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For election 08, youth voter turnout swells

Their numbers surged in the Iowa and New Hampshire contests. Will the trend continue?

By Staff writer of The Christian Science Monitor / January 16, 2008

Courting millennials: Barack Obama at the College of Charleston in South Carolina during the 2008 presidential campaign.

Richard Ellis/Getty Images

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New York

If politically active 20-somethings have their way, 2008 is going to be their year.

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The "Millennials," as sociologists have dubbed them, have already shaken up the presidential primary races with their surprisingly large turnouts in the Iowa caucuses and the New Hampshire primary at 13 percent and 43 percent respectively.

Political analysts are watching to see whether that increase in youth turnout holds when the politicking shifts from the retail-style handshaking in smaller states to the wholesale media buys and tarmac touchdowns in larger ones on Super Tuesday.

That's Feb. 5, when more than 20 states will hold primaries. If more young people turn out then, it could be the cementing of a trend started in 2000 when youth turnout started ticking upward. If you believe young people themselves, it is the beginning of a new brand of less cynical political engagement in the future.

"Super Tuesday puts the trend of higher youth involvement to the test," says Donald Green, a political scientist at Yale University in New Haven, Conn. "It forces us to explain the high voter turn out as either in terms of voter mobilization [which is easier in small states] or because of enthusiasm inspired by the candidates."

Talk to young people, and they have another reason as well: optimism. While "Gen-Xers" are known for their cynical alienation, these Millennials are socially active, engaged in volunteerism and determined to make the world a better place.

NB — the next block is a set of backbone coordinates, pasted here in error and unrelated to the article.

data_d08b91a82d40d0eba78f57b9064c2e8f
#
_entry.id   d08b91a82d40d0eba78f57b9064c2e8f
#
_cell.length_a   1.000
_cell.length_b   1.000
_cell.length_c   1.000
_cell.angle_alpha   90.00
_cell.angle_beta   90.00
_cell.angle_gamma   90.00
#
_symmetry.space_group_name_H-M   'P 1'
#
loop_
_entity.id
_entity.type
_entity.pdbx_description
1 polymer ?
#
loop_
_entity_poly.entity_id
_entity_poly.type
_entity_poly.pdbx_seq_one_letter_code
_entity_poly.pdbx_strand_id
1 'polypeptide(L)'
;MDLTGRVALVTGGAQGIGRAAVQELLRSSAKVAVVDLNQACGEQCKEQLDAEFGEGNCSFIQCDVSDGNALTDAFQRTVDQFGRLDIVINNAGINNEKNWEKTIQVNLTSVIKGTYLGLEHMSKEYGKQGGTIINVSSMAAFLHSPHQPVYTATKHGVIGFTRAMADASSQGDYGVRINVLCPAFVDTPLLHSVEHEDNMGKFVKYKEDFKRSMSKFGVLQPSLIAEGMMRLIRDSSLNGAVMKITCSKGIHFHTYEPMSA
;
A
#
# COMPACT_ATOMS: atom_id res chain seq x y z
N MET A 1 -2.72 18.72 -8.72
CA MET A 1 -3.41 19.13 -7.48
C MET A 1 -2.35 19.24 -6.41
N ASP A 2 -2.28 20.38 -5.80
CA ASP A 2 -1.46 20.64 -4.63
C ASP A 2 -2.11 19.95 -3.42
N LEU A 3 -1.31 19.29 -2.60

"Something is going on, that era of irony is finally playing itself out," says Marc Morgenstern, executive director of Declare Yourself, a nonpartisan youth voter mobilization organization in Los Angeles. "Cynicism and irony can only go so far. Eventually the pendulum has to swing the other way and it becomes cool again to care about things."

You can hear that in the voices of the young people who go to campaign events. In Las Vegas at a rally headlined by former President Clinton for his wife, Hillary Rodham Clinton, on Monday, Jalon Sisson said politics is personal for him.

"It's my future," said the young Las Vegas resident. "What I really don't understand is why there aren't more young people here because ... we are the ones who are going to have to live with the problems of the future."

His friend Jarrell Roberts echoed another sentiment heard from many young people. It's a sense that the country hasn't been led well in their political lifetime, and they'd like to change that. "We just know from facts that President Bill Clinton was a way better president than President Bush," he says.

At an event for Barack Obama in Pahrump, Nev., another theme emerged: a desire among the young for the unvarnished truth.

"Even if [there comes a time when] we won't like to hear what he says, he'll still tell you the truth," says Claire Chase.

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